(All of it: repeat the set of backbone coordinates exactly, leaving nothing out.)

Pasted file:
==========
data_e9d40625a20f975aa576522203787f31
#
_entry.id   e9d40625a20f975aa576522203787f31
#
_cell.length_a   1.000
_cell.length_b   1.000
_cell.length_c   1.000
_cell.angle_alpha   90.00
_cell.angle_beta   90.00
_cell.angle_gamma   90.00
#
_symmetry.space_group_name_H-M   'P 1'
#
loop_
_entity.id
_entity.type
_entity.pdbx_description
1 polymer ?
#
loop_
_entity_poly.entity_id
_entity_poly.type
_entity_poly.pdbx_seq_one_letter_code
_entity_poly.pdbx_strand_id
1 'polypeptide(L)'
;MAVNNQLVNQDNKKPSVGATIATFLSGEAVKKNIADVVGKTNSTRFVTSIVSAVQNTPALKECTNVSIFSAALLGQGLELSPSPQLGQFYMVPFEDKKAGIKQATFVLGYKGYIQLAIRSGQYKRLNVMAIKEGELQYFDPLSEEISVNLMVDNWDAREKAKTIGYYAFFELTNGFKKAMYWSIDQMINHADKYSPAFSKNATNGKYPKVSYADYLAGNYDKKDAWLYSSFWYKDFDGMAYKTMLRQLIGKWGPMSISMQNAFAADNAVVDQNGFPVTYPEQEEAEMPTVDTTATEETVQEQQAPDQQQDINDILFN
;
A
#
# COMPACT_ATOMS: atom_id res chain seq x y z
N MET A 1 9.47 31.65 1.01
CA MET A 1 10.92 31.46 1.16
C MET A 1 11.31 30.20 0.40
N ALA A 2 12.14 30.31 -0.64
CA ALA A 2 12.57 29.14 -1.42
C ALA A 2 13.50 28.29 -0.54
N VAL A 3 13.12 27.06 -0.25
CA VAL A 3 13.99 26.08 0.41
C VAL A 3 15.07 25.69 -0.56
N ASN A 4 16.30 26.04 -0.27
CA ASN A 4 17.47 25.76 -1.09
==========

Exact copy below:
data_e9d40625a20f975aa576522203787f31
#
_entry.id   e9d40625a20f975aa576522203787f31
#
_cell.length_a   1.000
_cell.length_b   1.000
_cell.length_c   1.000
_cell.angle_alpha   90.00
_cell.angle_beta   90.00
_cell.angle_gamma   90.00
#
_symmetry.space_group_name_H-M   'P 1'
#
loop_
_entity.id
_entity.type
_entity.pdbx_description
1 polymer ?
#
loop_
_entity_poly.entity_id
_entity_poly.type
_entity_poly.pdbx_seq_one_letter_code
_entity_poly.pdbx_strand_id
1 'polypeptide(L)'
;MAVNNQLVNQDNKKPSVGATIATFLSGEAVKKNIADVVGKTNSTRFVTSIVSAVQNTPALKECTNVSIFSAALLGQGLELSPSPQLGQFYMVPFEDKKAGIKQATFVLGYKGYIQLAIRSGQYKRLNVMAIKEGELQYFDPLSEEISVNLMVDNWDAREKAKTIGYYAFFELTNGFKKAMYWSIDQMINHADKYSPAFSKNATNGKYPKVSYADYLAGNYDKKDAWLYSSFWYKDFDGMAYKTMLRQLIGKWGPMSISMQNAFAADNAVVDQNGFPVTYPEQEEAEMPTVDTTATEETVQEQQAPDQQQDINDILFN
;
A
#
# COMPACT_ATOMS: atom_id res chain seq x y z
N MET A 1 9.47 31.65 1.01
CA MET A 1 10.92 31.46 1.16
C MET A 1 11.31 30.20 0.40
N ALA A 2 12.14 30.31 -0.64
CA ALA A 2 12.57 29.14 -1.42
C ALA A 2 13.50 28.29 -0.54
N VAL A 3 13.12 27.06 -0.25
CA VAL A 3 13.99 26.08 0.41
C VAL A 3 15.07 25.69 -0.56
N ASN A 4 16.30 26.04 -0.27
CA ASN A 4 17.47 25.76 -1.09